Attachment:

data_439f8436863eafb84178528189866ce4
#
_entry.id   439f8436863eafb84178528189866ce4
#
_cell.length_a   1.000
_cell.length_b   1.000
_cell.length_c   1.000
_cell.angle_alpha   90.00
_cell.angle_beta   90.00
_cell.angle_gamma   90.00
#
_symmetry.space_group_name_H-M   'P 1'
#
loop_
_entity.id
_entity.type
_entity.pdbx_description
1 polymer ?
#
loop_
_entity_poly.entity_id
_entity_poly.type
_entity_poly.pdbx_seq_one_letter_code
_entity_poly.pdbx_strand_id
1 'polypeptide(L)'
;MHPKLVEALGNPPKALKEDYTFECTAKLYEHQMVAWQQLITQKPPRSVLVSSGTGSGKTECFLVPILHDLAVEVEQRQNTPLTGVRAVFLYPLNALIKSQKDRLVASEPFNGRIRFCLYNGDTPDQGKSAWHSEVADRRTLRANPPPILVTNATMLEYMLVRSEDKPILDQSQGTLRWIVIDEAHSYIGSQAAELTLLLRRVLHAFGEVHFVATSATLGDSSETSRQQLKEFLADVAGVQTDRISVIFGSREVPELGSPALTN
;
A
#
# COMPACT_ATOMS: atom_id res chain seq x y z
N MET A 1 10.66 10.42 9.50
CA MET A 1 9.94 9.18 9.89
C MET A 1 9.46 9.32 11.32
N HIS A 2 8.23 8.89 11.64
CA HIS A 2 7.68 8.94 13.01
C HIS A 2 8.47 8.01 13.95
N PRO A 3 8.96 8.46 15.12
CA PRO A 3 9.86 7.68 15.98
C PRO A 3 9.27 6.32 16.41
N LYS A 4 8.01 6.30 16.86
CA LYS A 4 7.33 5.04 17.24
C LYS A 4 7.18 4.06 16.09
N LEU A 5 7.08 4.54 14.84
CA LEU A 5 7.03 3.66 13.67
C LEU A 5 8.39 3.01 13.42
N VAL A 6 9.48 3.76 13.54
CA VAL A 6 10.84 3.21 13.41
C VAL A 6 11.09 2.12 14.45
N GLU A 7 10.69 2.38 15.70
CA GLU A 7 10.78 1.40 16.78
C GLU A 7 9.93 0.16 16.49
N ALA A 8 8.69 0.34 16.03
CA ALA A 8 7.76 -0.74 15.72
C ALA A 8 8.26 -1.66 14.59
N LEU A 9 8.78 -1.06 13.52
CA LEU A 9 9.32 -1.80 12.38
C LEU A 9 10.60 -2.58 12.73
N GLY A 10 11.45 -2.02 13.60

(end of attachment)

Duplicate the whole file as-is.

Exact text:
data_439f8436863eafb84178528189866ce4
#
_entry.id   439f8436863eafb84178528189866ce4
#
_cell.length_a   1.000
_cell.length_b   1.000
_cell.length_c   1.000
_cell.angle_alpha   90.00
_cell.angle_beta   90.00
_cell.angle_gamma   90.00
#
_symmetry.space_group_name_H-M   'P 1'
#
loop_
_entity.id
_entity.type
_entity.pdbx_description
1 polymer ?
#
loop_
_entity_poly.entity_id
_entity_poly.type
_entity_poly.pdbx_seq_one_letter_code
_entity_poly.pdbx_strand_id
1 'polypeptide(L)'
;MHPKLVEALGNPPKALKEDYTFECTAKLYEHQMVAWQQLITQKPPRSVLVSSGTGSGKTECFLVPILHDLAVEVEQRQNTPLTGVRAVFLYPLNALIKSQKDRLVASEPFNGRIRFCLYNGDTPDQGKSAWHSEVADRRTLRANPPPILVTNATMLEYMLVRSEDKPILDQSQGTLRWIVIDEAHSYIGSQAAELTLLLRRVLHAFGEVHFVATSATLGDSSETSRQQLKEFLADVAGVQTDRISVIFGSREVPELGSPALTN
;
A
#
# COMPACT_ATOMS: atom_id res chain seq x y z
N MET A 1 10.66 10.42 9.50
CA MET A 1 9.94 9.18 9.89
C MET A 1 9.46 9.32 11.32
N HIS A 2 8.23 8.89 11.64
CA HIS A 2 7.68 8.94 13.01
C HIS A 2 8.47 8.01 13.95
N PRO A 3 8.96 8.46 15.12
CA PRO A 3 9.86 7.68 15.98
C PRO A 3 9.27 6.32 16.41
N LYS A 4 8.01 6.30 16.86
CA LYS A 4 7.33 5.04 17.24
C LYS A 4 7.18 4.06 16.09
N LEU A 5 7.08 4.54 14.84
CA LEU A 5 7.03 3.66 13.67
C LEU A 5 8.39 3.01 13.42
N VAL A 6 9.48 3.76 13.54
CA VAL A 6 10.84 3.21 13.41
C VAL A 6 11.09 2.12 14.45
N GLU A 7 10.69 2.38 15.70
CA GLU A 7 10.78 1.40 16.78
C GLU A 7 9.93 0.16 16.49
N ALA A 8 8.69 0.34 16.03
CA ALA A 8 7.76 -0.74 15.72
C ALA A 8 8.26 -1.66 14.59
N LEU A 9 8.78 -1.06 13.52
CA LEU A 9 9.32 -1.80 12.38
C LEU A 9 10.60 -2.58 12.73
N GLY A 10 11.45 -2.02 13.60